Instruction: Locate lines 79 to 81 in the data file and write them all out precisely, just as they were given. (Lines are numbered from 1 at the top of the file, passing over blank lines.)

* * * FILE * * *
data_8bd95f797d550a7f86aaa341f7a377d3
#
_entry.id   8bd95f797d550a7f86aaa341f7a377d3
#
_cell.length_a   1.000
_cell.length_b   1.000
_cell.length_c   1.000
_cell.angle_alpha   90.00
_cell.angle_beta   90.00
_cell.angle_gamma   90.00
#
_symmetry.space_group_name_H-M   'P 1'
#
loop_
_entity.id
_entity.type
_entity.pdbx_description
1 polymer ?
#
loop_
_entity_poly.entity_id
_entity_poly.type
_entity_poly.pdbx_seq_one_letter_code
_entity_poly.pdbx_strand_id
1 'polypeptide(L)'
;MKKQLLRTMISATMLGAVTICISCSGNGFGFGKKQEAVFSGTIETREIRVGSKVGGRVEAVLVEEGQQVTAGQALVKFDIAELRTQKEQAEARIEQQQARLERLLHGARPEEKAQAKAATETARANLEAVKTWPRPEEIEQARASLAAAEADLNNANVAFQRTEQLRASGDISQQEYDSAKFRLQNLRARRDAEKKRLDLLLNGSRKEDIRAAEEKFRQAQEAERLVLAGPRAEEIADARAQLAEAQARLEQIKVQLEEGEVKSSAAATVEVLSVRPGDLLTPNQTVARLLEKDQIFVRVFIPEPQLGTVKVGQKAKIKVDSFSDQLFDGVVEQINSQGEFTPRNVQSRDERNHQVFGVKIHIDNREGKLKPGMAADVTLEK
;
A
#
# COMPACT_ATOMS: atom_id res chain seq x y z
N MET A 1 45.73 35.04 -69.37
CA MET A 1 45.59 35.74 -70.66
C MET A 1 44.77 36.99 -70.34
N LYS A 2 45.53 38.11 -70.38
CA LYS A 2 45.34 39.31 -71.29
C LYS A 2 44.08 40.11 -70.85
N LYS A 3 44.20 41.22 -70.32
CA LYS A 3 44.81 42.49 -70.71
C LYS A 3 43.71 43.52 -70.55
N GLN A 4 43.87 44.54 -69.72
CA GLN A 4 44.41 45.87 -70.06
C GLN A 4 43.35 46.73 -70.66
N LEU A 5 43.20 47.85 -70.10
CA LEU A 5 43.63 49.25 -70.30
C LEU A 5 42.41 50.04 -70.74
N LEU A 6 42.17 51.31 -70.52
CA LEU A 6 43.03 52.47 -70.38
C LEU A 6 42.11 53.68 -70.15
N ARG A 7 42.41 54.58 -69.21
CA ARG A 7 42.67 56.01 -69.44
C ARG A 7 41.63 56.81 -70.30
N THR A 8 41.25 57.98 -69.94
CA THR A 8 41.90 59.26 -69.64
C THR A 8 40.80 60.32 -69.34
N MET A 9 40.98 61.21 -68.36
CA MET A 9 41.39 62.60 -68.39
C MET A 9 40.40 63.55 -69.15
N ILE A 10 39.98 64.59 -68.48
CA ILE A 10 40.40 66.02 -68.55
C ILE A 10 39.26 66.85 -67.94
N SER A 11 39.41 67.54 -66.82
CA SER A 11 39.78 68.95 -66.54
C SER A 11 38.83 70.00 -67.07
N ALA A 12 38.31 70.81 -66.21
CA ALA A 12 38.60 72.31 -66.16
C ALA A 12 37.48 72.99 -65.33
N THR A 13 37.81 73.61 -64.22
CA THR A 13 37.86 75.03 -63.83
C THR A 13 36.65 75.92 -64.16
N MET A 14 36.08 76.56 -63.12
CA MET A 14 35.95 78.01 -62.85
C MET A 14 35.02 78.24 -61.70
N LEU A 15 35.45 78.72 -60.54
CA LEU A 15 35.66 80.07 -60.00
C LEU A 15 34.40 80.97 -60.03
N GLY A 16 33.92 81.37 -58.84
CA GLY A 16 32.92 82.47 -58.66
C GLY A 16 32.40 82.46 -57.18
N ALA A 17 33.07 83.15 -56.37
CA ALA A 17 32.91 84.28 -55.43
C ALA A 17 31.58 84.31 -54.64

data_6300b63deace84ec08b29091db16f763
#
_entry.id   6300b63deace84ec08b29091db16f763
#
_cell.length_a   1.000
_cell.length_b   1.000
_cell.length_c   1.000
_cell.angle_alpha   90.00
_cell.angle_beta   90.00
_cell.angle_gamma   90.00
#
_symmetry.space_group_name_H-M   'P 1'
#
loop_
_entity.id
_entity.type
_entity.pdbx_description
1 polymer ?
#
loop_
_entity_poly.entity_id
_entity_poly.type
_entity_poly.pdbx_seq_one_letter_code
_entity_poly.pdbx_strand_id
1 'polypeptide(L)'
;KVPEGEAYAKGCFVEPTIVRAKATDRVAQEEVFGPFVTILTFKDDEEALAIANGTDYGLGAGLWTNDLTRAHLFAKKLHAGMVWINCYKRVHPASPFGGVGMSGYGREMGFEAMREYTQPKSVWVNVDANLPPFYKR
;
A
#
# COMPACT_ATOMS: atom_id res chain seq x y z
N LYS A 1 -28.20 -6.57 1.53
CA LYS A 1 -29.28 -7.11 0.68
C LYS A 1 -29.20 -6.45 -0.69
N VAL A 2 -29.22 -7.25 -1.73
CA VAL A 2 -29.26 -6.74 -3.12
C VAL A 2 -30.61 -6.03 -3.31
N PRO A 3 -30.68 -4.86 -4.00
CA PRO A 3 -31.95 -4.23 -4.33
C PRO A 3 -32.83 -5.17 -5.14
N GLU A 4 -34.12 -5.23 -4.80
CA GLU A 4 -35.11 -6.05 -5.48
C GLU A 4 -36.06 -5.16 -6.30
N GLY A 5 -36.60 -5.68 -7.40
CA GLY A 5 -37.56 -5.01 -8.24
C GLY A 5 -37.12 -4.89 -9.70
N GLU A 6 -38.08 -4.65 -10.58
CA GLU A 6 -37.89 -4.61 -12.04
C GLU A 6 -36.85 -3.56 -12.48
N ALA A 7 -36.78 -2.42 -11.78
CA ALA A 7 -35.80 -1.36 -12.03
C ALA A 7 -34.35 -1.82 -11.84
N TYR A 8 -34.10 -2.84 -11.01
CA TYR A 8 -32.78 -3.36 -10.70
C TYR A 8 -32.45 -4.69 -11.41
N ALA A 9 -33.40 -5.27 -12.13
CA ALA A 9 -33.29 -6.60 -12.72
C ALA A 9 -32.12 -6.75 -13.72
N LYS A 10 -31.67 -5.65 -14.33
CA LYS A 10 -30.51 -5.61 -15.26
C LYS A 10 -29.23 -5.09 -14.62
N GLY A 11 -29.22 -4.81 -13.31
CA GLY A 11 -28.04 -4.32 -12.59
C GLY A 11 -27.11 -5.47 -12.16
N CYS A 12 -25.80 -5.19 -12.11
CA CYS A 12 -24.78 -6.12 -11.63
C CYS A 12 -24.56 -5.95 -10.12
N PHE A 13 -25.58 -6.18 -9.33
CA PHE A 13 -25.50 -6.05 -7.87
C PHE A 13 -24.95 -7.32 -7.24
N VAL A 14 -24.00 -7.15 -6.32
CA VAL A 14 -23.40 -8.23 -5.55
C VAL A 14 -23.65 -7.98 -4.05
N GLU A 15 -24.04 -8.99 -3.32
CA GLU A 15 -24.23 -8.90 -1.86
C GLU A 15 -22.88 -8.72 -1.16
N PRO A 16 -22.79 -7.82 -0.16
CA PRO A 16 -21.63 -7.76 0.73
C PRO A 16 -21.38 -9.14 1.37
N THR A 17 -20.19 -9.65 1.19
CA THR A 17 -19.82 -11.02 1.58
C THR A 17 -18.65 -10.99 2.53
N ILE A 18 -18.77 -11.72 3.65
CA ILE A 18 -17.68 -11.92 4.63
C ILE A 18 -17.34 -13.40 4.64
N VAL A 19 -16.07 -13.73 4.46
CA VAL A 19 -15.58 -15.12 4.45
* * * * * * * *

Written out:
N ALA A 17 33.07 83.15 -56.37
CA ALA A 17 32.91 84.28 -55.43
C ALA A 17 31.58 84.31 -54.64